Market Pulse: It pays to be bullish on America
July 1, 2013
In 1826 John Adams and Thomas Jefferson, both elderly and bedridden, wrote each other expressing the will to see one more July 4.
These founding fathers got their wish and they both passed away on July 4, 1826, the 50th anniversary of the adoption of the Declaration of Independence.
They took great pride in their country and were optimistic for its future. We, too, should take great pride and be optimistic.
Some investors say America's best days are behind us. We've heard that before and they were wrong. Consider this: If you bought stocks on the first opportunity after 9/11 you would be up 95 percent, or 5.9 percent annually including dividends.
If you bought stocks the day of the 2008 Lehman Brothers bankruptcy your total return would be 49.9 percent, or 8.9 percent annually.
It's easy to see why some are pessimistic. Twenty-four-hour news channels cater to the far left and far right in order to build their audience. Guests argue why the other side is wrong. Most every story is negative. That's because bad news sells.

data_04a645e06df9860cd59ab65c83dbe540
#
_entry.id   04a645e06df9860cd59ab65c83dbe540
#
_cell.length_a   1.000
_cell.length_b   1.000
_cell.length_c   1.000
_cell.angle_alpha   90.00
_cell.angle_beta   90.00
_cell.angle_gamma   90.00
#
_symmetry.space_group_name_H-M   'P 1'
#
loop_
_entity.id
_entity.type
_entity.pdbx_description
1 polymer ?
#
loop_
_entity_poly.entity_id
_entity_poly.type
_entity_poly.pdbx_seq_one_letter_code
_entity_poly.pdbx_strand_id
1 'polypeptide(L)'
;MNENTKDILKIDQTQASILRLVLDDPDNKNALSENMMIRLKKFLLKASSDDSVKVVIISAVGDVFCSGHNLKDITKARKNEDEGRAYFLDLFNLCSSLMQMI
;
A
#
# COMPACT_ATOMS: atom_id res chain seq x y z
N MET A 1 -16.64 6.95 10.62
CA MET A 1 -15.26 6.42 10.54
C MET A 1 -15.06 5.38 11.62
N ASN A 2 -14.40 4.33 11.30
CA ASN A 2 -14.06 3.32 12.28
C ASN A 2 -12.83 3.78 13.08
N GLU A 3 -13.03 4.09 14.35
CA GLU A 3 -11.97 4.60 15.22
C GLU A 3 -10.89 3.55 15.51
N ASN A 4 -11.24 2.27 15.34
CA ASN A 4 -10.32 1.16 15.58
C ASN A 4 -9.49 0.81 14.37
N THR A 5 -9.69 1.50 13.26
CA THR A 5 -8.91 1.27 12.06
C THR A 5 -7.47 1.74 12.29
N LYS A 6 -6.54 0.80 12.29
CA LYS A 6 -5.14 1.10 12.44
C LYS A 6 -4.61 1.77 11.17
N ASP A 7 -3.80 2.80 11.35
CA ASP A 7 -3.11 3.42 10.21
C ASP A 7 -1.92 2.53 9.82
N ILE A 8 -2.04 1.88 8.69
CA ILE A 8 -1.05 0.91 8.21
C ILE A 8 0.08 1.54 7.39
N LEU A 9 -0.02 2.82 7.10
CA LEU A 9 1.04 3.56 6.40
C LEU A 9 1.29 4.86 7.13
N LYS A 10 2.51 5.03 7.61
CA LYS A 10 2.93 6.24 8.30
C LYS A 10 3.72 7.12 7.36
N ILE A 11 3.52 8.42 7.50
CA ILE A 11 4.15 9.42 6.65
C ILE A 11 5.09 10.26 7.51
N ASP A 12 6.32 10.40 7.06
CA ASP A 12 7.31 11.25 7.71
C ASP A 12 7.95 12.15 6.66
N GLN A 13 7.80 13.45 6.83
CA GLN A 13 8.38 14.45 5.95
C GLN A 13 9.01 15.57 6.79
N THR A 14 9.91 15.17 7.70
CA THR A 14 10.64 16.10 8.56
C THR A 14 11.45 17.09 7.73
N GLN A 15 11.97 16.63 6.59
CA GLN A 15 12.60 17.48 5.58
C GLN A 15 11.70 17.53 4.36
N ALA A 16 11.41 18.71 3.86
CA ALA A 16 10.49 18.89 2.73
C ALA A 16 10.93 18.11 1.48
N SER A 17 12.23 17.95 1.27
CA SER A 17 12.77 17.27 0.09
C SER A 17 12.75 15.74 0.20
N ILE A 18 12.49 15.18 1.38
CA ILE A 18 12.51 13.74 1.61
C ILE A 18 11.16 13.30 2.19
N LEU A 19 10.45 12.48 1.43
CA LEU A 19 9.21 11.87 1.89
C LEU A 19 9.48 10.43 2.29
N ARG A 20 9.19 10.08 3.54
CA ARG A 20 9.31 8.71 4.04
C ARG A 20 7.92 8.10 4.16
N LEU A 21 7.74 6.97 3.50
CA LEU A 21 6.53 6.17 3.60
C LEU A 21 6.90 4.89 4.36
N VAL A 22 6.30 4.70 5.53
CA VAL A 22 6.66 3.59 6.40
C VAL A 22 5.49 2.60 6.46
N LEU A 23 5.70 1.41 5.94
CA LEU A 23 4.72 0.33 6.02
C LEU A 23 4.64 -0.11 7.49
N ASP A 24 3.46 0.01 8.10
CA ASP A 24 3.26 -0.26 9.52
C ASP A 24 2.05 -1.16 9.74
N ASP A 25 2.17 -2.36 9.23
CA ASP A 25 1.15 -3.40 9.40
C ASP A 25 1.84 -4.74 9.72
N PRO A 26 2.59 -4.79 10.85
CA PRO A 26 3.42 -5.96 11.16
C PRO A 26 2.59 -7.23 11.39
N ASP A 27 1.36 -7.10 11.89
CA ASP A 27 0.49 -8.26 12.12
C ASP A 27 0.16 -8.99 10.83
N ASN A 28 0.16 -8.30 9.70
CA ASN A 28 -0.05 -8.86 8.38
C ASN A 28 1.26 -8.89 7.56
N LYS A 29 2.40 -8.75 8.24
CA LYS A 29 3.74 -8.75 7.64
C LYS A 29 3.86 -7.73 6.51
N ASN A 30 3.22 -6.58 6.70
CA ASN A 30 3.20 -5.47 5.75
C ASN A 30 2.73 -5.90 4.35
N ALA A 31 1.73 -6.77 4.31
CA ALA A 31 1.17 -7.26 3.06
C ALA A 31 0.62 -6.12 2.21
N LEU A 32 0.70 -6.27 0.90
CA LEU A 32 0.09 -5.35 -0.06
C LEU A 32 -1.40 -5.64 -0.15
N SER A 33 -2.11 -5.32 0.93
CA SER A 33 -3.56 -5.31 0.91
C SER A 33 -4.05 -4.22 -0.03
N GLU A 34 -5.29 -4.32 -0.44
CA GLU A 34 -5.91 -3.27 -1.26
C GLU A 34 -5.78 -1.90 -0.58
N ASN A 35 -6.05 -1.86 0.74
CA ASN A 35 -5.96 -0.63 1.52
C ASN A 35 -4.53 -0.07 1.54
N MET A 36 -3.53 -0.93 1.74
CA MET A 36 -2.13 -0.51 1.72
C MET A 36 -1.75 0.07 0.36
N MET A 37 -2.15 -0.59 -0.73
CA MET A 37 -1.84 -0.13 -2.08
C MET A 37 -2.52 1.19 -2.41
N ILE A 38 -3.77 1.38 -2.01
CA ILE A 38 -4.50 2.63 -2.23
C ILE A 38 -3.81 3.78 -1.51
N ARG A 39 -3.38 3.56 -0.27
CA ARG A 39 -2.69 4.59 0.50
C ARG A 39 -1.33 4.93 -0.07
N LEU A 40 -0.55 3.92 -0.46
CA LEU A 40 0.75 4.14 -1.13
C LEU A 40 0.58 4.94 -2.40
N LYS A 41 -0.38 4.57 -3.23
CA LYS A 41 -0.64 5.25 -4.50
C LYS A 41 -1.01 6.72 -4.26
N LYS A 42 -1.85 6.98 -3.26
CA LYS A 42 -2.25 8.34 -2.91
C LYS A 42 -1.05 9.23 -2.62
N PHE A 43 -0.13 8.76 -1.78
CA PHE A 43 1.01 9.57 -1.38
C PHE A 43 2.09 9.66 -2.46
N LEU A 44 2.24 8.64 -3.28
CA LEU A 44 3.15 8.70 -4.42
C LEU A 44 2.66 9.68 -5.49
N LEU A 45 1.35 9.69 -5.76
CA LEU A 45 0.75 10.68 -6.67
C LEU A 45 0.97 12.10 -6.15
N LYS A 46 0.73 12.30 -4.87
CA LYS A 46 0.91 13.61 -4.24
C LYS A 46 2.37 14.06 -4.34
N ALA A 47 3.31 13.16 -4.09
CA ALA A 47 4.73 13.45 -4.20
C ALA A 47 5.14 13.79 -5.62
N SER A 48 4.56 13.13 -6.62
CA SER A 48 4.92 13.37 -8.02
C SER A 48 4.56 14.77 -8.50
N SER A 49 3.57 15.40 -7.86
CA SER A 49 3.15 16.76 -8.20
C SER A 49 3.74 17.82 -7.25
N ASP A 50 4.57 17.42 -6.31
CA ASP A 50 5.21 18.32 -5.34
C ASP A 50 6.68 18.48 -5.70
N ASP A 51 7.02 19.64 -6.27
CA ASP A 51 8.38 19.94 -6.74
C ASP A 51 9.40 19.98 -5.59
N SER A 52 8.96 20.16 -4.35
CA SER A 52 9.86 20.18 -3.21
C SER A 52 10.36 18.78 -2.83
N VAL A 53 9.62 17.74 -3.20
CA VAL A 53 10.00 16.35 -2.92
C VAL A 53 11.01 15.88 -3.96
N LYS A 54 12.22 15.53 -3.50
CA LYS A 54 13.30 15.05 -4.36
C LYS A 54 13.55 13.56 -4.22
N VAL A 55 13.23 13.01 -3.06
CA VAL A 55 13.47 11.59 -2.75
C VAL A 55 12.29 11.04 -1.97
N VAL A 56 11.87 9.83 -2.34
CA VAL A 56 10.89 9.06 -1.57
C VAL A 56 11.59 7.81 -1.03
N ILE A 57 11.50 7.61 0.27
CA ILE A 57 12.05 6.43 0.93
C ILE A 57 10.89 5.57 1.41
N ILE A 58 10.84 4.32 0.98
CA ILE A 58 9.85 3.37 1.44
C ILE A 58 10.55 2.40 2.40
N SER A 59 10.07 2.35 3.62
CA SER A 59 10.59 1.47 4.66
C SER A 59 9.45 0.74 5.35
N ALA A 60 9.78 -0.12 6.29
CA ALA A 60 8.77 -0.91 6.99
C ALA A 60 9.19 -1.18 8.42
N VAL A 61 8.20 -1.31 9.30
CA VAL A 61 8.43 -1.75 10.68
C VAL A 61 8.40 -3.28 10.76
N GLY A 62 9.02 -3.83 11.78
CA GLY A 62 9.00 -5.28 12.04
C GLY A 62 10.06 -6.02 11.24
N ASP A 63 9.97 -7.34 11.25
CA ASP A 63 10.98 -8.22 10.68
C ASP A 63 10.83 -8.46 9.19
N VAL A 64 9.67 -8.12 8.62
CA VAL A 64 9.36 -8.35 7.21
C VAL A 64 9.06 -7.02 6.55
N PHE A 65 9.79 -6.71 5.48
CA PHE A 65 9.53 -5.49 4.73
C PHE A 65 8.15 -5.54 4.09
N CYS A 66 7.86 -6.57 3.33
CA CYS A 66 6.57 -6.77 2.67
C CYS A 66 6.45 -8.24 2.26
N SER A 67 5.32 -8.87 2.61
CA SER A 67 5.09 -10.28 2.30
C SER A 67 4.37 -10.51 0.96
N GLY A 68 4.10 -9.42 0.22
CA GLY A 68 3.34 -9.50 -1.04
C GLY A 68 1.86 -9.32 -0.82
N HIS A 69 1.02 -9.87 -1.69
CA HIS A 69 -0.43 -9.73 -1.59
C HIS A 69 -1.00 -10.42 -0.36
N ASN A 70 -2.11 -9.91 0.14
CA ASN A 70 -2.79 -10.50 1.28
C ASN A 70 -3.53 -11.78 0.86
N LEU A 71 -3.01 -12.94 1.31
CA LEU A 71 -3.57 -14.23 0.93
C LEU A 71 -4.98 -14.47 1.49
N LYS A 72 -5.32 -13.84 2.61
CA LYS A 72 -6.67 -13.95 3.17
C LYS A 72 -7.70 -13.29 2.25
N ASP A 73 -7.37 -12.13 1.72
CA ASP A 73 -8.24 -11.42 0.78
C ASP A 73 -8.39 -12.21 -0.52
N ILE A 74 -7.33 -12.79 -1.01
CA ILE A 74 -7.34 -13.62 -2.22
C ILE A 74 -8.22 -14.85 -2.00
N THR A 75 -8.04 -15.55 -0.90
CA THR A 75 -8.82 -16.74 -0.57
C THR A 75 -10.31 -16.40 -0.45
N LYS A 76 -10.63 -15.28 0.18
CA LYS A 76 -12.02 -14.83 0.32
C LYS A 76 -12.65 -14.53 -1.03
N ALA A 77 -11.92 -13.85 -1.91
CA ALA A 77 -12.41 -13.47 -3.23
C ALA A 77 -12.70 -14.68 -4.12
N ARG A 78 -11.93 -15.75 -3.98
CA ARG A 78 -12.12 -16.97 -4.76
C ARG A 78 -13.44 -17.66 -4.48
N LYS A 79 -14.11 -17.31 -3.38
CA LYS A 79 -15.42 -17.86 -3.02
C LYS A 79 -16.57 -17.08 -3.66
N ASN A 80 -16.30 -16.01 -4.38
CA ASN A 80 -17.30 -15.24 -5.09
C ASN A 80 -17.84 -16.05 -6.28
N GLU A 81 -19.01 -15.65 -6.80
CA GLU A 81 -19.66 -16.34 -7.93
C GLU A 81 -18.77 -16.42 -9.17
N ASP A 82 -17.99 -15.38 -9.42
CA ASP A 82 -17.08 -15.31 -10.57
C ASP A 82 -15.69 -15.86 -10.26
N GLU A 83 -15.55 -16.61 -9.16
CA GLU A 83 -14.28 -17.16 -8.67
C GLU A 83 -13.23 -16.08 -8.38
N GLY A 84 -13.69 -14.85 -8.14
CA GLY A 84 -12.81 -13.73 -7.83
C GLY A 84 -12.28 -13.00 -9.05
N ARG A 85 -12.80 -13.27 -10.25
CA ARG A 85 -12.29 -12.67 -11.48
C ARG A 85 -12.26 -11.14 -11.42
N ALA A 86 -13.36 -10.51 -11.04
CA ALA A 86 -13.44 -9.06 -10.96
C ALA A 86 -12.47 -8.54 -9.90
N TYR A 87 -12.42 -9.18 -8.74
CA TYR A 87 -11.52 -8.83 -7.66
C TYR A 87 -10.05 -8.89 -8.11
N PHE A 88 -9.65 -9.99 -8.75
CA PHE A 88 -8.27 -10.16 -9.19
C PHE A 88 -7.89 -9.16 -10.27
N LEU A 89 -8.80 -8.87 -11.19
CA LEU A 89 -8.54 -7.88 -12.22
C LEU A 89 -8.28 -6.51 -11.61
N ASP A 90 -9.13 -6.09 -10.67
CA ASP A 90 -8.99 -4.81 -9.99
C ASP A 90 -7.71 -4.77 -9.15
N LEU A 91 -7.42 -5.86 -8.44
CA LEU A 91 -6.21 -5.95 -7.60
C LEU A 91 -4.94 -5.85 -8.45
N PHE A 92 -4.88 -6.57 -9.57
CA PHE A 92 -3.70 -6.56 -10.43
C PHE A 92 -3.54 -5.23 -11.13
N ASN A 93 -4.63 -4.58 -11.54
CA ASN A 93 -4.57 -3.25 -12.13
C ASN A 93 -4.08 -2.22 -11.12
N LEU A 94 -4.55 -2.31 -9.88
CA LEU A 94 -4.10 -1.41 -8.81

Investors often get caught up in the gloom. They buy books predicting bad times and market crashes, written by authors who have made a living predicting things that never happen.
On this Independence Day we should focus on what is going right. The U.S. stock market is having an exceptional year, up 13.2 percent through last Monday.
Our market is far stronger than other countries. The average iShares country ETF has fallen this year. Our economy is improving, home prices are once again moving higher, and corporate balance sheets are strong.
Under reported in the media is our growing natural gas supply. The U.S. is the Saudi Arabia of natural gas, which will be a driving force for our economy for many years to come.
There is a saying, "Those who aren't optimistic on America are broke." It hasn't paid to bet against this country. It hasn't … and it won't.
As we celebrate Red, White and Tahoe Blue this week, we can all look to our country's future with optimism.
David Vomund is an Incline Village-based fee-only money manager. Information is found at http://www.ETFportfolios.net or by calling 775-832-8555. Clients hold the positions mentioned in this article. Past performance does not guarantee future results. Consult your financial adviser before purchasing any security.